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Whois vacuum AppDetex raises $10 million

Kevin Murphy, March 20, 2019, Domain Registrars

Brand protection registrar AppDetex, which counts Facebook as its key customer, has raised $10 million in funding.

It’s the second round of venture capital for the six-year-old Boise, Idaho company. This one was led by First Analysis, with first-round investors EPIC Ventures and Origin Ventures each also taking an extra piece.

AppDetex says it has raised $17.5 million to date.

The company will be best known to registrars and other DI readers for its attempts last year to vacuum up vast amounts of Whois data, post-GDPR, on behalf of mainly Facebook.

The AppDetex WHOIS Requestor System (AWRS) is a semi-automated service that streamlines the process of requesting unredacted Whois records from registrars. I was given a demo last October.

The company came in for criticism for allegedly misrepresenting the results of its initial testing of the system, using the data to lobby ICANN and to market its product.

But AppDetex is apparently not just about the domains. It also offers brand monitoring services for social media platforms, app stores and web sites.

As a registrar, the company had a little over 1,500 gTLD domains under management at the last count, so the new investment is clearly not based upon its prowess as a volume registrar but rather on its value-added managed services.

AppDetex was founded by Faisal Shah (a founder of MarkMonitor) and Chris Bura (previously of AllDomains.com) in 2012.

The company has been closely affiliated with Facebook for some time.

Back in 2016, Facebook acquired RegistrarSEC, a registrar accreditation run by Shah and Bura that at the time was actually doing business under the name “AppDetex”, in order to protect Instagram.com from a Chinese court.

AppDetex has also hired staff from Facebook, and its general counsel is married to Facebook’s head of domain strategy.

According to data Tucows released a month ago, almost two thirds of the Whois requests it received since GDPR came into effect came from Facebook and AppDetex.

Investors circle ICM as .xxx enters home straight

ICM Registry’s board of directors has approved a $5 million funding round, following the recent decision by ICANN to put the .xxx top-level domain onto the path to approval.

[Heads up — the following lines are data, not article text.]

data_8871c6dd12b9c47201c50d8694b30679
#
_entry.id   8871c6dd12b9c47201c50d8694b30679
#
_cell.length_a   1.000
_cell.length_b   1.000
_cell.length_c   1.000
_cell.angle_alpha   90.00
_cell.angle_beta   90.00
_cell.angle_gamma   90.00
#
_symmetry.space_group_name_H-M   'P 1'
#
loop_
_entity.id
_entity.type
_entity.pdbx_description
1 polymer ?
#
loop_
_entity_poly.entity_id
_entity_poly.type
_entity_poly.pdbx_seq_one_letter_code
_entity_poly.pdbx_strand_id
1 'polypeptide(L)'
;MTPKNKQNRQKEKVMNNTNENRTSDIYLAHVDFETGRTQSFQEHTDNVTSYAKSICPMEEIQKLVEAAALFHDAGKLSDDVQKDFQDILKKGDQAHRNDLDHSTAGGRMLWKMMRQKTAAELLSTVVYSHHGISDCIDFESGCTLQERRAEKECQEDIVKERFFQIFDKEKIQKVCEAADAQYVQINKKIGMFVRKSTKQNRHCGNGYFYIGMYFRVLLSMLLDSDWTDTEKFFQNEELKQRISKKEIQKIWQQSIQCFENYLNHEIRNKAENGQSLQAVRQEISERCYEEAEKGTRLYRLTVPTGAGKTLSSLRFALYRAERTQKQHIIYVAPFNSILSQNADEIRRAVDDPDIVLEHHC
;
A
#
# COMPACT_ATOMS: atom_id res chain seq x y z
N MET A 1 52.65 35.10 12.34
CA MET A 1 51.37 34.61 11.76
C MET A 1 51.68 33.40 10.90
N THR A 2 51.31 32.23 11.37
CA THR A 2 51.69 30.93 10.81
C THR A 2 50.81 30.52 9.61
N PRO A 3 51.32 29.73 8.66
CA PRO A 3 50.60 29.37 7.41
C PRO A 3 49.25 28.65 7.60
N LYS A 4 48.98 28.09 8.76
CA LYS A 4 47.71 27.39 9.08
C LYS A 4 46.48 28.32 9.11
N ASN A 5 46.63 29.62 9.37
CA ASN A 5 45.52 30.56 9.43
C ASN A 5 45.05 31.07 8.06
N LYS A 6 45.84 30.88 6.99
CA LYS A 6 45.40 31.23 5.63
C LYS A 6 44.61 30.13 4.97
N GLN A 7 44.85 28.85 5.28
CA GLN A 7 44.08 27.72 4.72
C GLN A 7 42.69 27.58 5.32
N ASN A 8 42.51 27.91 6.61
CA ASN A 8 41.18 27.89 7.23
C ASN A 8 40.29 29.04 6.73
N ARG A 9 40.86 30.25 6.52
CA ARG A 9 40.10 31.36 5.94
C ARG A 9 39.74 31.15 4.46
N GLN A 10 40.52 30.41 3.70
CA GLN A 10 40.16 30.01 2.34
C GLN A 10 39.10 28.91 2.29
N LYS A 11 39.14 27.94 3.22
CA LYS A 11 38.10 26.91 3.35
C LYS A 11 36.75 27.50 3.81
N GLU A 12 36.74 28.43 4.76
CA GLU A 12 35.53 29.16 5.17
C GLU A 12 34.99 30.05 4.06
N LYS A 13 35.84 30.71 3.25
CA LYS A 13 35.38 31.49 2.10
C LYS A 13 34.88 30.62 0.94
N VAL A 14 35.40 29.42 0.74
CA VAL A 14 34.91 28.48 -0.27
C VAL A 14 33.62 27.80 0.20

ICM president Stuart Lawley tells me he’s underwritten the whole round himself, already injecting another $500,000 of his own money into the company.

Venture capital investors have already approached the company, following the Brussels decision two weeks ago, according to Lawley.

In Brussels, ICANN’s board resolved to re-enter contract negotiations with ICM, following years of wrangling with ICANN’s appeals and independent review processes.

While .xxx’s approval and entry to the DNS root is not a slam-dunk, the only major hurdle appears to be ICANN’s Governmental Advisory Committee, and many believe the GAC is unlikely to stick its neck out on such a controversial issue.

While demand for .xxx domains is yet to be proven, there are already 162,000 pre-registrations, which would work out to a $10 million business, not including premium sunrise and landrush fees.

A report in Business Week last week said ICM could bring in $200 million per year in revenue on registrations alone.

I think that’s a pretty ambitious prediction, to be honest, and I can’t help but wonder in Business Week got ICM’s ten-year and one-year projections mixed up.

Even at $60 a pop, that’s still 3.3 million registered domains. The stars will have to align in unexpected ways for .xxx to reach that kind of penetration (pun intended).

ICM has previously projected near-term registrations in the low-mid hundreds of thousands.

ICM is currently owned by a close-knit group of investors, mainly Lawley’s circle and ICM’s management, with Lawley himself owning roughly 70% of the business.